As a leader, spouse, parent, boss, employee, sibling or friend, the ability to empathize will improve your relationships and deepen them as well. Learning this skill takes time, effort and patience. Paying attention to the details, asking the right questions and sometimes just being silent and feeling the emotion the other person is feeling. This can be hard work and frustrating at times, but in the long run empathy leads to better emotional health for you and those around you.
“If anyone has material possessions and sees his brother in need and has no pity on him, how can the love of God be in him? Dear children, let us not love with words or tongue but with actions and in truth.” 1 John 3:17-18
My takeaway from that verse is that Christians need to be doing more not less to help those in need. There are two kinds of responses people can make to this verse.
I guess there could be a third response of I have thought about helping the poor, but just don’t know how.
A word of caution to the people with response number two. There can be mixed emotions and motives behind wanting to help the poor. Here are some possible motives:
The danger is to unintentionally reduce poor people to objects that we use to fulfill our own need to accomplish something good. Really the answer for all three responses is that we need to be reminded of the Gospel every day. We are all broken and poor in some way. It may not be financially, but it might be relationally, emotionally, spiritually or physically. We need to be reminded that Jesus paid it all and covers all our sins and short comings. So we are not on this earth to fix ourselves or other people, we are here to love God and love other people.
Our approach to helping poor people should be to love them. Taking the time to build relationships, to listen to their story and really care about them. It means taking a longer term approach with people instead of a quick fix like paying a bill for them, or buying them groceries once. Often times we like to swoop in and help someone out and then never interact with them again. That usually confirms to that person that they are poor and feeds the shame they feel. It does not help that person heal emotionally or to mend broken relationships or build new healthy relationships.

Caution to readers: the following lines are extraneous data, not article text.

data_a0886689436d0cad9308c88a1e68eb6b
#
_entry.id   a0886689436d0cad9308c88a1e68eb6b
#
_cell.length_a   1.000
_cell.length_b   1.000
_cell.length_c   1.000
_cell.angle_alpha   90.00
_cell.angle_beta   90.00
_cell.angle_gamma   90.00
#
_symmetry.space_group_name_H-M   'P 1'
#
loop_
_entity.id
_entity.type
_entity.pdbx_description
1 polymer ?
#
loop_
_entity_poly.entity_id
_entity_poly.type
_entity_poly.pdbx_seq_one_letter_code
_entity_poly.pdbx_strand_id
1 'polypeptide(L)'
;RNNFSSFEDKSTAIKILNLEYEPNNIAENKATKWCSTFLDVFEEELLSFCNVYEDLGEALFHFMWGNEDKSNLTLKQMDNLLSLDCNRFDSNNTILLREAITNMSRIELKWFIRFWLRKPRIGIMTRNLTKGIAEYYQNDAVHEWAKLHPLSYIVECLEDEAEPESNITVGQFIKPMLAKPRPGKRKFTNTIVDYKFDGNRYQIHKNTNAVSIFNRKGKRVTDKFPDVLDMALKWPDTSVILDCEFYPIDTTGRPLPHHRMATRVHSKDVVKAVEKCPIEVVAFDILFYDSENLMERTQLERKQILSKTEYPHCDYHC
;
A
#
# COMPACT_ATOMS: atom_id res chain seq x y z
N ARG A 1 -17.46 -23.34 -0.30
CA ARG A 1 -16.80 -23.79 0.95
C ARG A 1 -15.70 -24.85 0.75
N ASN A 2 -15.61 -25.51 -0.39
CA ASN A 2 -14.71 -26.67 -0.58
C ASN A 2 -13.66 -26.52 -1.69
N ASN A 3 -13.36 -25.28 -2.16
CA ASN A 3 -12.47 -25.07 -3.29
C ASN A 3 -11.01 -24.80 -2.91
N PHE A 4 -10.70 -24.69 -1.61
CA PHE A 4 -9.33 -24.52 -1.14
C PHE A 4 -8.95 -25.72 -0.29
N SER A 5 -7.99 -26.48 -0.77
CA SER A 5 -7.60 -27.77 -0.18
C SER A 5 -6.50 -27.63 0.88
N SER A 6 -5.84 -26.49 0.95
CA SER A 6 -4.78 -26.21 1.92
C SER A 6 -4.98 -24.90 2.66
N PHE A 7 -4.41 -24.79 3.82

Here are five principles we can use in our approach to giving:
In order to really help someone we need to understand if they need relief, rehabilitation or development. In many situations, relief is not needed, but rehabilitation or development is needed. Relief should go to the severely disabled, some elderly that cannot care for themselves, the very young, orphaned children, mentally ill homeless and victims of natural disaster. Most others may want relief, but need rehabilitation and development.
Most people are poor because of broken relationships. Development looks to help restore and to build healthy relationships. This takes time, patience and work. We should not do things for people that they can do for themselves. When we step in and do things for people they can do for themselves we send a message to them that they are incompetent, hopeless and helpless. Instead we should work with them to help them improve their lives. This is the helping in truth part from the opening Scripture.
This holiday season, I want to encourage you to think long-term if you want to help someone in need. If you are not willing to do that, then it would be better to not get involved. You can still help by giving to organizations that have this approach. Here are some organizations that my church supports. NewPointe Community Church also has this approach of mentoring and working long-term with people to help make big changes in their lives. We might help them financially along the way, but it is part of a plan for helping them grow and change.